With crypto winter now in a deep freeze, and interest and investment in hyped NFTs sliding substantially since Q3 2021, cultural institutions interested in leveraging the long-term potential of Web3 are rightfully looking for extensions that can drive footfall and (ideally) revenue. While some institutions. — whether museums, galleries, or tourist destinations — are turning to offering “traditional” NFTs (essentially digital collectibles) as part of the gift shop offering, and others investigate VR and AR, others are mining the growing interest among collectors and art lovers alike in generative art.

Also known as algorithmic art, generative art is a way of creating work built around analog or computational instructions, which makes for a very broad and often hard-to-define segment. However, as technologies like machine learning have evolved, so has the use of autonomous systems or algorithms to randomly (or not-so-randomly) create works of art that follow a unique but still recognizable pattern. As Jordan Kantor, artistic director of Art Blocks, told CoinDesk, generative art has been showcased through drawings and paintings throughout much of the 20th century, yet art movements in the 1960s, such as minimalism, along with the expansion of artificial intelligence and computing, helped propel generative art into the modern NFT space.

Interest in algorithmically created artwork, which is often produced and sold as one-of-a-kind pieces, has grown quickly both among buyers and auction houses — which, themselves, lend credibility to the space. Christie’s, which was a pioneer among major auction houses at the onset of the NFT boom last year, recently launched its own NFT-focused division, Christie’s 3.0. Its first NFT collection, created by young artist Diana Sinclair, included four works of generative art. Rival Sotheby’s has also increased its focus on the generative space, conducting a $2.3 million sale of generative art in April that included work by young and emerging artists as well as the likes of pioneers such as Vera Molnar and Charles Csuri.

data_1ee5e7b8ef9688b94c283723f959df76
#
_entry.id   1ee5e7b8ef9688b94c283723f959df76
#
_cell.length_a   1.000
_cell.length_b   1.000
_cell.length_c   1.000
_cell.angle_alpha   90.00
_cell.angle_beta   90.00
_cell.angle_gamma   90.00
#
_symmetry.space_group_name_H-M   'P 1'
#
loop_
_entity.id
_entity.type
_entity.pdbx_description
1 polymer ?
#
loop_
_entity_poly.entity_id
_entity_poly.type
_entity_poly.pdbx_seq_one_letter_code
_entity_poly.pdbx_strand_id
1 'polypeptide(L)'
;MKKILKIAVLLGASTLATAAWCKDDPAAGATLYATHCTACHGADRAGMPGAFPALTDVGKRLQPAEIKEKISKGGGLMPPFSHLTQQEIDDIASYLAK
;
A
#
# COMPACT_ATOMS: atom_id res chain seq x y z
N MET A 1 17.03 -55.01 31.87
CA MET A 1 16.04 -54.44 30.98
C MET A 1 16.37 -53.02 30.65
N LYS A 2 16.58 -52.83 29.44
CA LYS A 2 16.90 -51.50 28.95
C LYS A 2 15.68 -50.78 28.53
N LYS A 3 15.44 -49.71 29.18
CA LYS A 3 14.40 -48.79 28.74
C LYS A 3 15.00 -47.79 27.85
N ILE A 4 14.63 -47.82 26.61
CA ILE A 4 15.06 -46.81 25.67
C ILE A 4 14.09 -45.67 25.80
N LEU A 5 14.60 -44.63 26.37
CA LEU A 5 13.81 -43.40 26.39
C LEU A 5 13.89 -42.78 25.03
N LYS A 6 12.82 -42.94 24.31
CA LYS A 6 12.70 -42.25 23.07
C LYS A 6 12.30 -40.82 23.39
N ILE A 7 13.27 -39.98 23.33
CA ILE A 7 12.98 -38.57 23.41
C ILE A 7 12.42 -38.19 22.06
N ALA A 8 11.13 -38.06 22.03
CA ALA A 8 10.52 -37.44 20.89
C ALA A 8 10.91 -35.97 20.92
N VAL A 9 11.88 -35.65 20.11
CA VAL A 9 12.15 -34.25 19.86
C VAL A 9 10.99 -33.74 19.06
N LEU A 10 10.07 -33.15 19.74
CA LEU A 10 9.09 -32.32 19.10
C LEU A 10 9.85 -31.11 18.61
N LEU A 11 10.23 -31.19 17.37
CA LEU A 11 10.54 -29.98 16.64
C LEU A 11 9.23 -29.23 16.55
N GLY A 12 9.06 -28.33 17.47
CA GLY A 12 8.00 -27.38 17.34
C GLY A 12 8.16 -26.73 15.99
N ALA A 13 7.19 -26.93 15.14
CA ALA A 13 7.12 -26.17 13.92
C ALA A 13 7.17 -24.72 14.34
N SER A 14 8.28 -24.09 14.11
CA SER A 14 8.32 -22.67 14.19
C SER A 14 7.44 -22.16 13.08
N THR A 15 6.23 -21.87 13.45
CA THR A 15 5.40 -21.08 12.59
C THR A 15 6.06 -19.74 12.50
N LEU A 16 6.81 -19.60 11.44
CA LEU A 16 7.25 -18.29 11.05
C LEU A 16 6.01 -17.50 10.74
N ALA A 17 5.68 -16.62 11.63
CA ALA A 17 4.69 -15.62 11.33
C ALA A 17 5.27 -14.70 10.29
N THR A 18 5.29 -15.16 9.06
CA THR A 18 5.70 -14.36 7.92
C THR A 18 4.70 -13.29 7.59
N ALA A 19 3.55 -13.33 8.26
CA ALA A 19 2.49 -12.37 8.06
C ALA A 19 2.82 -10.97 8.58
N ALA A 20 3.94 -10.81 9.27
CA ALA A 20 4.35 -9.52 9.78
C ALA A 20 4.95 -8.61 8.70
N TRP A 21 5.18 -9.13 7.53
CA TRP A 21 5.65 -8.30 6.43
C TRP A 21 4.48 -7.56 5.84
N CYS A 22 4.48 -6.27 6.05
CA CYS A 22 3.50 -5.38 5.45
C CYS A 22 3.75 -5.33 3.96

But it’s not just auction houses and artists who stand to gain from growing interest in unique works of art created completely (or in part) by algorithms. Museums, too, are building their collections of generative art. New York’s MoMA is one of the most high-profile to do so in recent months, with the museum prominently displaying artist Refik Anadol’s Unsupervised, a large-scale project that saw the artist feed the museum’s collection into an artificial intelligence algorithm that constantly churns out new interpretations in intrepid shapes and colors.

Performance in Code, Deciphering Value in Generative Art will take place in Miami from December 1-3.

Where this gets really exciting is the relative ease with which museums and galleries can start to offer their own interpretations of this style of generative art to increase footfall and visitor revenue. From December 1-3, Art Basel Miami Beach will host an exhibition entitled Performance in Code, Deciphering Value in Generative Art that centers around a display of Tezos blockchain NFTs, created in collaboration with the generative art platform fxhash and Serpentine Arts Technologies, which lets visitors mint and claim a piece of generated art on the spot with the scan of a QR code.

While a new application of generative art aimed more at those new to the space than seasoned collectors, the Art Basel exhibition may prove to be a use of NFTs that museums or galleries see as an effective way to bring visitors to their venue or to a specific exhibition. Rather than walking away from a poster or coffee mug, perhaps in the near future, more visitors will leave a museum with their own edition-of-one NFT to keep in their collection or display on-screen at home.


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